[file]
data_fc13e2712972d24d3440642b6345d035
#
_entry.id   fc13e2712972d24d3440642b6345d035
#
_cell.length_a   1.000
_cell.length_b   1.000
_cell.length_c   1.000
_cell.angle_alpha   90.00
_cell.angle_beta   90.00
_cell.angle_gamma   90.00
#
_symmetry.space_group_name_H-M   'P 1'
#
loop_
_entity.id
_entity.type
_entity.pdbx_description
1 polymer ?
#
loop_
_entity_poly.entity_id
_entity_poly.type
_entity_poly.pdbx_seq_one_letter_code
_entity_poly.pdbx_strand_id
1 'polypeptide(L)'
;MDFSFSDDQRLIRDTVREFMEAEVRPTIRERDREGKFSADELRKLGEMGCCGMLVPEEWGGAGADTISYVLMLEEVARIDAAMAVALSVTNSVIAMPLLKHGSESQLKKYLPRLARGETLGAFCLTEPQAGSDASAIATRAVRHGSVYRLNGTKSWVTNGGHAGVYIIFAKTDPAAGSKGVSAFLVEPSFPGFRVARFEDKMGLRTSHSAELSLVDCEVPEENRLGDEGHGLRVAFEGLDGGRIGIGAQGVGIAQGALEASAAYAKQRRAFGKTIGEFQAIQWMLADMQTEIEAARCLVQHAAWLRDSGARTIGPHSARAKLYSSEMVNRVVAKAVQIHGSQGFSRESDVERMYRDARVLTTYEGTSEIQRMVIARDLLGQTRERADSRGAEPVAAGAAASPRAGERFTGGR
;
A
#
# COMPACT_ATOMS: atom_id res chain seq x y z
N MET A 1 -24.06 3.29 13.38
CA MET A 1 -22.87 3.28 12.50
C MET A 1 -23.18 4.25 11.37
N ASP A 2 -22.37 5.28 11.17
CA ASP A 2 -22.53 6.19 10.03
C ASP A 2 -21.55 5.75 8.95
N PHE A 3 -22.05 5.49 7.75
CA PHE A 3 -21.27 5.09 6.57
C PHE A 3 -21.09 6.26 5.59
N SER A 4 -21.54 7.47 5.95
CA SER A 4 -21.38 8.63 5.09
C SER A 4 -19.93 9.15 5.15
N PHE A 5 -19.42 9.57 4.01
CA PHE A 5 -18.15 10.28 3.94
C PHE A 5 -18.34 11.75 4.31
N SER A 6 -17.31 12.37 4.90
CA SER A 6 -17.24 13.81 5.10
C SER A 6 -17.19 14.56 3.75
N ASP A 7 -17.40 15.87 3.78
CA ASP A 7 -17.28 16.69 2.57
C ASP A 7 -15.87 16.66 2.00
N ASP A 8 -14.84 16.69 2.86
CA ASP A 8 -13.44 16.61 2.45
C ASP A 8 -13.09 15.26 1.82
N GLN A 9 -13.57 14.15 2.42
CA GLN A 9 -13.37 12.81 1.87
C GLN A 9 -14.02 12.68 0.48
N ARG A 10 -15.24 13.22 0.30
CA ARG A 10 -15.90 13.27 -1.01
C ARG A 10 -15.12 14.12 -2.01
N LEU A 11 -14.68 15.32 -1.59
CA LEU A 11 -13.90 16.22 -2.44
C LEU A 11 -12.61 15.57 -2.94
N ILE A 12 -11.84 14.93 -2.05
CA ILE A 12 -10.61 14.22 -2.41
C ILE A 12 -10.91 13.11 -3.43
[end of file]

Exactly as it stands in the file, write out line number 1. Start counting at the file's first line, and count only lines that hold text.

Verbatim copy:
data_fc13e2712972d24d3440642b6345d035